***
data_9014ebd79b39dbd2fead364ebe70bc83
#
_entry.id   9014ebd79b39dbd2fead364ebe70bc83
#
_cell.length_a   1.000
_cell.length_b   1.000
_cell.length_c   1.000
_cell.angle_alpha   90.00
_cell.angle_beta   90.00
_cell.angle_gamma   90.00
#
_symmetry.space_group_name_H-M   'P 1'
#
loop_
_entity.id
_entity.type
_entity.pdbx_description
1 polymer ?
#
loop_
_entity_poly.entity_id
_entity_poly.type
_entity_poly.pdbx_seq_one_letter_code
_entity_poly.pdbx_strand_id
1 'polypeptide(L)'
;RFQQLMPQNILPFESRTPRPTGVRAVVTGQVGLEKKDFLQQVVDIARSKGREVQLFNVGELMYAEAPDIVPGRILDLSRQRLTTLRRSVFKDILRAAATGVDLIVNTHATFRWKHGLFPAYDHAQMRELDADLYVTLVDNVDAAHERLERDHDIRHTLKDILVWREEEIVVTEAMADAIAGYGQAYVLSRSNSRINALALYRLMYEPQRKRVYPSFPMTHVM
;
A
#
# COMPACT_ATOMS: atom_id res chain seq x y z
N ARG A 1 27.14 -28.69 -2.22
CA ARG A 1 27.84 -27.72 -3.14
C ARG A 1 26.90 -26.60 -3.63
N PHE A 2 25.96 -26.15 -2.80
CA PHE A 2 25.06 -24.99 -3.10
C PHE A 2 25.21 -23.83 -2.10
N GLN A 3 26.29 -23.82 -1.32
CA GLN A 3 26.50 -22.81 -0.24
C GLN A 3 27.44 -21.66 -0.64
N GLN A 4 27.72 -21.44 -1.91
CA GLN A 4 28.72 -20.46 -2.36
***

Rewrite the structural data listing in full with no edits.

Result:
data_9014ebd79b39dbd2fead364ebe70bc83
#
_entry.id   9014ebd79b39dbd2fead364ebe70bc83
#
_cell.length_a   1.000
_cell.length_b   1.000
_cell.length_c   1.000
_cell.angle_alpha   90.00
_cell.angle_beta   90.00
_cell.angle_gamma   90.00
#
_symmetry.space_group_name_H-M   'P 1'
#
loop_
_entity.id
_entity.type
_entity.pdbx_description
1 polymer ?
#
loop_
_entity_poly.entity_id
_entity_poly.type
_entity_poly.pdbx_seq_one_letter_code
_entity_poly.pdbx_strand_id
1 'polypeptide(L)'
;RFQQLMPQNILPFESRTPRPTGVRAVVTGQVGLEKKDFLQQVVDIARSKGREVQLFNVGELMYAEAPDIVPGRILDLSRQRLTTLRRSVFKDILRAAATGVDLIVNTHATFRWKHGLFPAYDHAQMRELDADLYVTLVDNVDAAHERLERDHDIRHTLKDILVWREEEIVVTEAMADAIAGYGQAYVLSRSNSRINALALYRLMYEPQRKRVYPSFPMTHVM
;
A
#
# COMPACT_ATOMS: atom_id res chain seq x y z
N ARG A 1 27.14 -28.69 -2.22
CA ARG A 1 27.84 -27.72 -3.14
C ARG A 1 26.90 -26.60 -3.63
N PHE A 2 25.96 -26.15 -2.80
CA PHE A 2 25.06 -24.99 -3.10
C PHE A 2 25.21 -23.83 -2.10
N GLN A 3 26.29 -23.82 -1.32
CA GLN A 3 26.50 -22.81 -0.24
C GLN A 3 27.44 -21.66 -0.64
N GLN A 4 27.72 -21.44 -1.91
CA GLN A 4 28.72 -20.46 -2.36